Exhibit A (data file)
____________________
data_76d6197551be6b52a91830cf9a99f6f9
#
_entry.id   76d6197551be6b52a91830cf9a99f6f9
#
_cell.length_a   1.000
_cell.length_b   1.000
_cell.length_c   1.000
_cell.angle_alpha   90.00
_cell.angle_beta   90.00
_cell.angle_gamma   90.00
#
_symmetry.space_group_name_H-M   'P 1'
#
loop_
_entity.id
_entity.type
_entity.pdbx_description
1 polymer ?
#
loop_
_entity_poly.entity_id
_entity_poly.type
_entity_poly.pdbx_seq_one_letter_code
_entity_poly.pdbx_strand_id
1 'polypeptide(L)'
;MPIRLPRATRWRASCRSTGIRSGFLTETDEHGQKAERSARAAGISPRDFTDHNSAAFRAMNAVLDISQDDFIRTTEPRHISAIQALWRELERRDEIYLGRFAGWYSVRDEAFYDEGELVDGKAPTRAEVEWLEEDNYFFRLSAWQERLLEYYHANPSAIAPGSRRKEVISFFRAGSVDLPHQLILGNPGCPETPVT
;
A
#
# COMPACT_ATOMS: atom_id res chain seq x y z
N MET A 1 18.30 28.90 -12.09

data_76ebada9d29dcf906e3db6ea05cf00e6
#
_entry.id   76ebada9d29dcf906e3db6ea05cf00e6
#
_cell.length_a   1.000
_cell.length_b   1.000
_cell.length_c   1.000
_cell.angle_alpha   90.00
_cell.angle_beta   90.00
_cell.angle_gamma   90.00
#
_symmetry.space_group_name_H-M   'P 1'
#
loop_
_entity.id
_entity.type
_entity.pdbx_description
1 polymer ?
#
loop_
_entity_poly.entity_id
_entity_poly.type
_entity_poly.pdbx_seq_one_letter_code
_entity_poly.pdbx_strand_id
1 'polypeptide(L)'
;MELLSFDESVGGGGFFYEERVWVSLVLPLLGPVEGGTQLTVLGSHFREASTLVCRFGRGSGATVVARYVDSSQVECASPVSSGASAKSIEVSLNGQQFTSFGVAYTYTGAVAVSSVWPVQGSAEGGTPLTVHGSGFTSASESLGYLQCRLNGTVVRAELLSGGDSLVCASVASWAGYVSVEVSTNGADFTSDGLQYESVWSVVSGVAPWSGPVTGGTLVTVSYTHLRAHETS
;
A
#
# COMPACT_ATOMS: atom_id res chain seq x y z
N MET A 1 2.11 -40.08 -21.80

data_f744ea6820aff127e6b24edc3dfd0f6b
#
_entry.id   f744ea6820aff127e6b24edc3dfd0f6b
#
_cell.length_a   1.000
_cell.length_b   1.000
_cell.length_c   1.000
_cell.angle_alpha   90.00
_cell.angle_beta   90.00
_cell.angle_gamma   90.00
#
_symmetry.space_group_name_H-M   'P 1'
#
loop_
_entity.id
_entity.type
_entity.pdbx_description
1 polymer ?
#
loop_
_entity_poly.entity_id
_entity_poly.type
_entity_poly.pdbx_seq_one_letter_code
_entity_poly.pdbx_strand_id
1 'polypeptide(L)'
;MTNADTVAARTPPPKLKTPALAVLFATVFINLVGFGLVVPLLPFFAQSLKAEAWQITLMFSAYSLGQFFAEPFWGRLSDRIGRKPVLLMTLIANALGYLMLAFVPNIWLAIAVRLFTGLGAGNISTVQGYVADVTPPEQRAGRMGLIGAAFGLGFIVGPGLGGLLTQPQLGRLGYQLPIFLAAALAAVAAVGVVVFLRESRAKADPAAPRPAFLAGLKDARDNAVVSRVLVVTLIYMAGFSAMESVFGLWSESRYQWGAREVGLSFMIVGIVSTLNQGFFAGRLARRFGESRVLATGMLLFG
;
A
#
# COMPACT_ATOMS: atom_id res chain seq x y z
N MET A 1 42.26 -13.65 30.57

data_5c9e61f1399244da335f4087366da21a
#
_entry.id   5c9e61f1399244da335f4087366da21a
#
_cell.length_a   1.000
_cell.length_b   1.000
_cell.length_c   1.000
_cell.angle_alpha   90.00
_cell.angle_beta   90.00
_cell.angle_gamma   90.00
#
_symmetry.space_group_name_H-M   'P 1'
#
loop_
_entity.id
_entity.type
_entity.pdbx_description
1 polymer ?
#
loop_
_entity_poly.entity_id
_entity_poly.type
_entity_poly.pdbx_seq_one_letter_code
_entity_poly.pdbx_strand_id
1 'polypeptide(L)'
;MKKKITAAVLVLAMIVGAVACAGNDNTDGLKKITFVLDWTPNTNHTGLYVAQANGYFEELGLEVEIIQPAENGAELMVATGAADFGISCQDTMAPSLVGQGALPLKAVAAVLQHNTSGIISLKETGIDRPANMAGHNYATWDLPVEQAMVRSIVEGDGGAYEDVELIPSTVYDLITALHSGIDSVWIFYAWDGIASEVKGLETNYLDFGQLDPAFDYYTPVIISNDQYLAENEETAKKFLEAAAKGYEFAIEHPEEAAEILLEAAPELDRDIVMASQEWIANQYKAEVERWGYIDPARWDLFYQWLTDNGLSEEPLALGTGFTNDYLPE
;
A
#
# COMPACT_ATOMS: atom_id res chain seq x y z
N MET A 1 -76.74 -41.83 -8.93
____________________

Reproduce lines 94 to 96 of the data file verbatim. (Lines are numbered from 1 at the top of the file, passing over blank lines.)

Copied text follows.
data_5c9e61f1399244da335f4087366da21a
#
_entry.id   5c9e61f1399244da335f4087366da21a